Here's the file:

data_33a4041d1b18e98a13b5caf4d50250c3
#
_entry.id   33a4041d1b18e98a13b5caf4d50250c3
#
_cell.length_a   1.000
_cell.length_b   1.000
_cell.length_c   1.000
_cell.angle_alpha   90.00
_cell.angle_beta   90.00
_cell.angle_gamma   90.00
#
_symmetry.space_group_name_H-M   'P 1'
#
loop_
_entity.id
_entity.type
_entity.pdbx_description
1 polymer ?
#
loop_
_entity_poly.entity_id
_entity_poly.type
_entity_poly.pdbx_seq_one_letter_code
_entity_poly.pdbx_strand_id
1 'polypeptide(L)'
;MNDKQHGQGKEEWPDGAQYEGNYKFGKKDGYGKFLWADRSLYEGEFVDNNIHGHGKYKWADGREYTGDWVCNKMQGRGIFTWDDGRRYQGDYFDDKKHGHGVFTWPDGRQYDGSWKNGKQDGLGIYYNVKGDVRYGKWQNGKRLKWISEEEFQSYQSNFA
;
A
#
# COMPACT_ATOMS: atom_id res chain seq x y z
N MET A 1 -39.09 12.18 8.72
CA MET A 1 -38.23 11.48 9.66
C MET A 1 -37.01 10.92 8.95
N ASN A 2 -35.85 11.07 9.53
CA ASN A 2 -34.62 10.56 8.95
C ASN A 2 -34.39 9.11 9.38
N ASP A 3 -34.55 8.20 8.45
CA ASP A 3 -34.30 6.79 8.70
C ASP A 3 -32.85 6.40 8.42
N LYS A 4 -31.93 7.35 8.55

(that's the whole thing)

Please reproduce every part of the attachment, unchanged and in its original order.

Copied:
data_33a4041d1b18e98a13b5caf4d50250c3
#
_entry.id   33a4041d1b18e98a13b5caf4d50250c3
#
_cell.length_a   1.000
_cell.length_b   1.000
_cell.length_c   1.000
_cell.angle_alpha   90.00
_cell.angle_beta   90.00
_cell.angle_gamma   90.00
#
_symmetry.space_group_name_H-M   'P 1'
#
loop_
_entity.id
_entity.type
_entity.pdbx_description
1 polymer ?
#
loop_
_entity_poly.entity_id
_entity_poly.type
_entity_poly.pdbx_seq_one_letter_code
_entity_poly.pdbx_strand_id
1 'polypeptide(L)'
;MNDKQHGQGKEEWPDGAQYEGNYKFGKKDGYGKFLWADRSLYEGEFVDNNIHGHGKYKWADGREYTGDWVCNKMQGRGIFTWDDGRRYQGDYFDDKKHGHGVFTWPDGRQYDGSWKNGKQDGLGIYYNVKGDVRYGKWQNGKRLKWISEEEFQSYQSNFA
;
A
#
# COMPACT_ATOMS: atom_id res chain seq x y z
N MET A 1 -39.09 12.18 8.72
CA MET A 1 -38.23 11.48 9.66
C MET A 1 -37.01 10.92 8.95
N ASN A 2 -35.85 11.07 9.53
CA ASN A 2 -34.62 10.56 8.95
C ASN A 2 -34.39 9.11 9.38
N ASP A 3 -34.55 8.20 8.45
CA ASP A 3 -34.30 6.79 8.70
C ASP A 3 -32.85 6.40 8.42
N LYS A 4 -31.93 7.35 8.55